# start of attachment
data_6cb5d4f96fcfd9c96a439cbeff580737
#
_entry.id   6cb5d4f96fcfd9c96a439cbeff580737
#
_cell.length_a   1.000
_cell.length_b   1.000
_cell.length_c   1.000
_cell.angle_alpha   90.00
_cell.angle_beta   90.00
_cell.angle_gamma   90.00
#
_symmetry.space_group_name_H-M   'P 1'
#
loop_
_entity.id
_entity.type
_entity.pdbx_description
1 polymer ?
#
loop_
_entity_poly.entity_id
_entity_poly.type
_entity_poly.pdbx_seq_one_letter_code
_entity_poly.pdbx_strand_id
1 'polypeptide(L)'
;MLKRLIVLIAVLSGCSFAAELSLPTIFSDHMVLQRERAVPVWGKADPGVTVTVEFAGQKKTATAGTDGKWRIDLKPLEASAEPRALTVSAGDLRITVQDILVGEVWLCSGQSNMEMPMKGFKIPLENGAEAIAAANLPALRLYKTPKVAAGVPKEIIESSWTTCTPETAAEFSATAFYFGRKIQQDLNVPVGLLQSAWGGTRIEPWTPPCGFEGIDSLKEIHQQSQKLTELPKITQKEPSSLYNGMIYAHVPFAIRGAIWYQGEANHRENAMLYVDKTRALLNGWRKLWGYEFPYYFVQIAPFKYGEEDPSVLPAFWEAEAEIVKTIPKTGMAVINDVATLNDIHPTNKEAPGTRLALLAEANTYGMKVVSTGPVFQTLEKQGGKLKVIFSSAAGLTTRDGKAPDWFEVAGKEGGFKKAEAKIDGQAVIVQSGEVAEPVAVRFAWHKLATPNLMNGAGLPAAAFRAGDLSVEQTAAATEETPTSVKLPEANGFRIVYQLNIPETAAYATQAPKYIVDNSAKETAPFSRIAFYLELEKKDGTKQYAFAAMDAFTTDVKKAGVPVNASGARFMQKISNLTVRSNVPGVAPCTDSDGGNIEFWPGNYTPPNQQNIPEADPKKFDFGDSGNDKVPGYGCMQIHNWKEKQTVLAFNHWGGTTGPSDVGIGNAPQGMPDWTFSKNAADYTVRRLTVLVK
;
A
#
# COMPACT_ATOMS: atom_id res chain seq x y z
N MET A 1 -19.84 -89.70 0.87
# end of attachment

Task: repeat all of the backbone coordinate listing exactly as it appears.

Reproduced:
data_6cb5d4f96fcfd9c96a439cbeff580737
#
_entry.id   6cb5d4f96fcfd9c96a439cbeff580737
#
_cell.length_a   1.000
_cell.length_b   1.000
_cell.length_c   1.000
_cell.angle_alpha   90.00
_cell.angle_beta   90.00
_cell.angle_gamma   90.00
#
_symmetry.space_group_name_H-M   'P 1'
#
loop_
_entity.id
_entity.type
_entity.pdbx_description
1 polymer ?
#
loop_
_entity_poly.entity_id
_entity_poly.type
_entity_poly.pdbx_seq_one_letter_code
_entity_poly.pdbx_strand_id
1 'polypeptide(L)'
;MLKRLIVLIAVLSGCSFAAELSLPTIFSDHMVLQRERAVPVWGKADPGVTVTVEFAGQKKTATAGTDGKWRIDLKPLEASAEPRALTVSAGDLRITVQDILVGEVWLCSGQSNMEMPMKGFKIPLENGAEAIAAANLPALRLYKTPKVAAGVPKEIIESSWTTCTPETAAEFSATAFYFGRKIQQDLNVPVGLLQSAWGGTRIEPWTPPCGFEGIDSLKEIHQQSQKLTELPKITQKEPSSLYNGMIYAHVPFAIRGAIWYQGEANHRENAMLYVDKTRALLNGWRKLWGYEFPYYFVQIAPFKYGEEDPSVLPAFWEAEAEIVKTIPKTGMAVINDVATLNDIHPTNKEAPGTRLALLAEANTYGMKVVSTGPVFQTLEKQGGKLKVIFSSAAGLTTRDGKAPDWFEVAGKEGGFKKAEAKIDGQAVIVQSGEVAEPVAVRFAWHKLATPNLMNGAGLPAAAFRAGDLSVEQTAAATEETPTSVKLPEANGFRIVYQLNIPETAAYATQAPKYIVDNSAKETAPFSRIAFYLELEKKDGTKQYAFAAMDAFTTDVKKAGVPVNASGARFMQKISNLTVRSNVPGVAPCTDSDGGNIEFWPGNYTPPNQQNIPEADPKKFDFGDSGNDKVPGYGCMQIHNWKEKQTVLAFNHWGGTTGPSDVGIGNAPQGMPDWTFSKNAADYTVRRLTVLVK
;
A
#
# COMPACT_ATOMS: atom_id res chain seq x y z
N MET A 1 -19.84 -89.70 0.87